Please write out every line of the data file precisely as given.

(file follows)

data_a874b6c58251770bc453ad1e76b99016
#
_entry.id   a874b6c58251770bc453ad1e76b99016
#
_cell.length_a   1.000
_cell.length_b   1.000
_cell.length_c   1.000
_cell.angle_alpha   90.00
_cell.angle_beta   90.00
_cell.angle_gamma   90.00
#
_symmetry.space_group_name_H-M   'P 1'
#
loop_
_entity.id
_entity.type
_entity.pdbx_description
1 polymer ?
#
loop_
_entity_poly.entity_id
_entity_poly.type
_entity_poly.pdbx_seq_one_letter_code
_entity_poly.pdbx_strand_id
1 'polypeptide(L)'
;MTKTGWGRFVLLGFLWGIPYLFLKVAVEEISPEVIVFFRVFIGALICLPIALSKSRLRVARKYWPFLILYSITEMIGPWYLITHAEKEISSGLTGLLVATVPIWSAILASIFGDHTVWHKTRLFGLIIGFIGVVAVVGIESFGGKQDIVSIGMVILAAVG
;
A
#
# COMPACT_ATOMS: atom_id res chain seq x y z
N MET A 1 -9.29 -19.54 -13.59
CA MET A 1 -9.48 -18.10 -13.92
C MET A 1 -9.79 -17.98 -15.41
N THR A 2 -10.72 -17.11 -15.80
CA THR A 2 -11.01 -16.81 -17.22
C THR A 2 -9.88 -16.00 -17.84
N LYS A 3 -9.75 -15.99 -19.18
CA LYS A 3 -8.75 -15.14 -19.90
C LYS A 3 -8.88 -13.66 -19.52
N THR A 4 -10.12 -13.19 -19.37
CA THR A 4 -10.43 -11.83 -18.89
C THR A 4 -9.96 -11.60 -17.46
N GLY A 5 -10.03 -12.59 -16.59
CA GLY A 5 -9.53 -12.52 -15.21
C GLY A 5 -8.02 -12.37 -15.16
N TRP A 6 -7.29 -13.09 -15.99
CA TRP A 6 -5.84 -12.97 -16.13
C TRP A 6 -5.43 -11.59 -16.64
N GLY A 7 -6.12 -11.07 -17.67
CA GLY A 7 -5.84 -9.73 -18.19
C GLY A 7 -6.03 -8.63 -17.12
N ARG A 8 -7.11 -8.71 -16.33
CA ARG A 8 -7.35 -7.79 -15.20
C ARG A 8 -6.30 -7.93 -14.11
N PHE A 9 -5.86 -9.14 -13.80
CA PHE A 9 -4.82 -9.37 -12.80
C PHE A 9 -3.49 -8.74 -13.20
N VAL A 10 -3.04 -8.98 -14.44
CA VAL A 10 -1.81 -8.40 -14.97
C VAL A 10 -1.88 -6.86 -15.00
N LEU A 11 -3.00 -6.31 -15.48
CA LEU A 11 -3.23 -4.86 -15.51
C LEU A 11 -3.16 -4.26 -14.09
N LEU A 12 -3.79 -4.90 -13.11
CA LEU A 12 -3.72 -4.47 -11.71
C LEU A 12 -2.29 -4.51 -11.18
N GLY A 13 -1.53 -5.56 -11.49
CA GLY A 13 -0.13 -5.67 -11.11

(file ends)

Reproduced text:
data_a874b6c58251770bc453ad1e76b99016
#
_entry.id   a874b6c58251770bc453ad1e76b99016
#
_cell.length_a   1.000
_cell.length_b   1.000
_cell.length_c   1.000
_cell.angle_alpha   90.00
_cell.angle_beta   90.00
_cell.angle_gamma   90.00
#
_symmetry.space_group_name_H-M   'P 1'
#
loop_
_entity.id
_entity.type
_entity.pdbx_description
1 polymer ?
#
loop_
_entity_poly.entity_id
_entity_poly.type
_entity_poly.pdbx_seq_one_letter_code
_entity_poly.pdbx_strand_id
1 'polypeptide(L)'
;MTKTGWGRFVLLGFLWGIPYLFLKVAVEEISPEVIVFFRVFIGALICLPIALSKSRLRVARKYWPFLILYSITEMIGPWYLITHAEKEISSGLTGLLVATVPIWSAILASIFGDHTVWHKTRLFGLIIGFIGVVAVVGIESFGGKQDIVSIGMVILAAVG
;
A
#
# COMPACT_ATOMS: atom_id res chain seq x y z
N MET A 1 -9.29 -19.54 -13.59
CA MET A 1 -9.48 -18.10 -13.92
C MET A 1 -9.79 -17.98 -15.41
N THR A 2 -10.72 -17.11 -15.80
CA THR A 2 -11.01 -16.81 -17.22
C THR A 2 -9.88 -16.00 -17.84
N LYS A 3 -9.75 -15.99 -19.18
CA LYS A 3 -8.75 -15.14 -19.90
C LYS A 3 -8.88 -13.66 -19.52
N THR A 4 -10.12 -13.19 -19.37
CA THR A 4 -10.43 -11.83 -18.89
C THR A 4 -9.96 -11.60 -17.46
N GLY A 5 -10.03 -12.59 -16.59
CA GLY A 5 -9.53 -12.52 -15.21
C GLY A 5 -8.02 -12.37 -15.16
N TRP A 6 -7.29 -13.09 -15.99
CA TRP A 6 -5.84 -12.97 -16.13
C TRP A 6 -5.43 -11.59 -16.64
N GLY A 7 -6.12 -11.07 -17.67
CA GLY A 7 -5.84 -9.73 -18.19
C GLY A 7 -6.03 -8.63 -17.12
N ARG A 8 -7.11 -8.71 -16.33
CA ARG A 8 -7.35 -7.79 -15.20
C ARG A 8 -6.30 -7.93 -14.11
N PHE A 9 -5.86 -9.14 -13.80
CA PHE A 9 -4.82 -9.37 -12.80
C PHE A 9 -3.49 -8.74 -13.20
N VAL A 10 -3.04 -8.98 -14.44
CA VAL A 10 -1.81 -8.40 -14.97
C VAL A 10 -1.88 -6.86 -15.00
N LEU A 11 -3.00 -6.31 -15.48
CA LEU A 11 -3.23 -4.86 -15.51
C LEU A 11 -3.16 -4.26 -14.09
N LEU A 12 -3.79 -4.90 -13.11
CA LEU A 12 -3.72 -4.47 -11.71
C LEU A 12 -2.29 -4.51 -11.18
N GLY A 13 -1.53 -5.56 -11.49
CA GLY A 13 -0.13 -5.67 -11.11